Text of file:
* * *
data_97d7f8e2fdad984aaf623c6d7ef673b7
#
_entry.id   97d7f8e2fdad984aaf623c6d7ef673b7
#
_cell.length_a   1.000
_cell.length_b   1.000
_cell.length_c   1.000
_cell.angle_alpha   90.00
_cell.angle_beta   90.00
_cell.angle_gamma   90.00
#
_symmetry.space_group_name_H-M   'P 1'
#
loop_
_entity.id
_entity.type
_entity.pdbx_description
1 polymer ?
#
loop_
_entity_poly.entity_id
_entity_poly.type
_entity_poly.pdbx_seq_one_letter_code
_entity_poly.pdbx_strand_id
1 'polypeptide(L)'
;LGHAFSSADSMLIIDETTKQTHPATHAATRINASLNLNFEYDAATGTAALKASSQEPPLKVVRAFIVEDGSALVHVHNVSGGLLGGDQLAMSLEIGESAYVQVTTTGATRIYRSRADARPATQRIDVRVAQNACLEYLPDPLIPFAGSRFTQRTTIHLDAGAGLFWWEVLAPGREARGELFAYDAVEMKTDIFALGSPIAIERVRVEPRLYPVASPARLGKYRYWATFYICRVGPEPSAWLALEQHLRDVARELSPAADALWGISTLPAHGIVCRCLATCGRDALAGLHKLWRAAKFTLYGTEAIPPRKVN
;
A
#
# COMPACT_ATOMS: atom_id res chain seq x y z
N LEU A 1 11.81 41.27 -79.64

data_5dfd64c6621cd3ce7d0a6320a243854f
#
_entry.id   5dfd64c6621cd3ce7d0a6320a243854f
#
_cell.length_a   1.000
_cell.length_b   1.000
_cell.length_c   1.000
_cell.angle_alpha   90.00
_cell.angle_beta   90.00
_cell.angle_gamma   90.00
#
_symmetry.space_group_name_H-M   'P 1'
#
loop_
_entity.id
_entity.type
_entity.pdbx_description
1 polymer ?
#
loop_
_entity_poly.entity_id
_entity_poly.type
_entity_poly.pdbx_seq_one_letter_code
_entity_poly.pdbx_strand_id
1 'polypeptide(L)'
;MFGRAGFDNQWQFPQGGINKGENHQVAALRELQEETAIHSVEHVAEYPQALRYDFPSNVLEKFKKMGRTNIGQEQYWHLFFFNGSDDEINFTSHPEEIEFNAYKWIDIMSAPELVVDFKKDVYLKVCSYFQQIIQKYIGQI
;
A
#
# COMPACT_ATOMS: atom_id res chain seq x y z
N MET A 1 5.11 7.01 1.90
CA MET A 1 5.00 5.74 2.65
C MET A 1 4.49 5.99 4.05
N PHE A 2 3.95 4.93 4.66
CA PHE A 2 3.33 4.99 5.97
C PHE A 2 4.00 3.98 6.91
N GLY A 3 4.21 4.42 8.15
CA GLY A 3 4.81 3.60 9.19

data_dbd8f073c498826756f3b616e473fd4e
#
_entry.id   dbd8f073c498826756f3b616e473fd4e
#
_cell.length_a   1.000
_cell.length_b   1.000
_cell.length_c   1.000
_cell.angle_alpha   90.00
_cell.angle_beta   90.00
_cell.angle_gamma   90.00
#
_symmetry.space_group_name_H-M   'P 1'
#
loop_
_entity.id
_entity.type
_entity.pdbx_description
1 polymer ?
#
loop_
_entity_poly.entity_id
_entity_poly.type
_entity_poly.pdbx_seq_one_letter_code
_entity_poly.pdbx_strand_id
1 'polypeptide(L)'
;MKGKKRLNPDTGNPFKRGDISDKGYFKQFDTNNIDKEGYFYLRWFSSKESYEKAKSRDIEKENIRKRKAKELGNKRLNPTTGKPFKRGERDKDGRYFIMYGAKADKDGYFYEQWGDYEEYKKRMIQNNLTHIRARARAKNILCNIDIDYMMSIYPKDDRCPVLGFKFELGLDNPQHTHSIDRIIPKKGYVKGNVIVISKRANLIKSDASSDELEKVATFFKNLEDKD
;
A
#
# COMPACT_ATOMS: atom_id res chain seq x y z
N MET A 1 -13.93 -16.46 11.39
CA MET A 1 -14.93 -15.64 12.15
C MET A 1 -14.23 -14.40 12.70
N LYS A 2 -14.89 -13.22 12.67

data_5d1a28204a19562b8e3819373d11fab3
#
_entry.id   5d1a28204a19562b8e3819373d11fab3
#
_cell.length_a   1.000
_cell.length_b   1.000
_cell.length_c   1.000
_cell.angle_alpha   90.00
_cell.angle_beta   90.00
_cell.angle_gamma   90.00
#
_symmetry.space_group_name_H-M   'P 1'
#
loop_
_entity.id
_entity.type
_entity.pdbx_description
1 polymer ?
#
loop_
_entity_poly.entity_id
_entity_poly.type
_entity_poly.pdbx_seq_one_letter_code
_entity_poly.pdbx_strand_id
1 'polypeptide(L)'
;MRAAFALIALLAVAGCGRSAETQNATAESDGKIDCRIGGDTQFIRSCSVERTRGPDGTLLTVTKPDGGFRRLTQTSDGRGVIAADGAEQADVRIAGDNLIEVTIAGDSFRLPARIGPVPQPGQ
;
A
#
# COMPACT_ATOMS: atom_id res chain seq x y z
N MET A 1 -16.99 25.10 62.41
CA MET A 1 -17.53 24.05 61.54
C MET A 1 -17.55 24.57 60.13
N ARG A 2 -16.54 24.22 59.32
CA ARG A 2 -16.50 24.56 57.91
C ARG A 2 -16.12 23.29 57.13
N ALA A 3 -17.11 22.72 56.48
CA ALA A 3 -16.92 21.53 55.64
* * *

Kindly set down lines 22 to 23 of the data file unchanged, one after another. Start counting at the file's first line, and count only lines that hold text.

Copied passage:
_entity_poly.type
_entity_poly.pdbx_seq_one_letter_code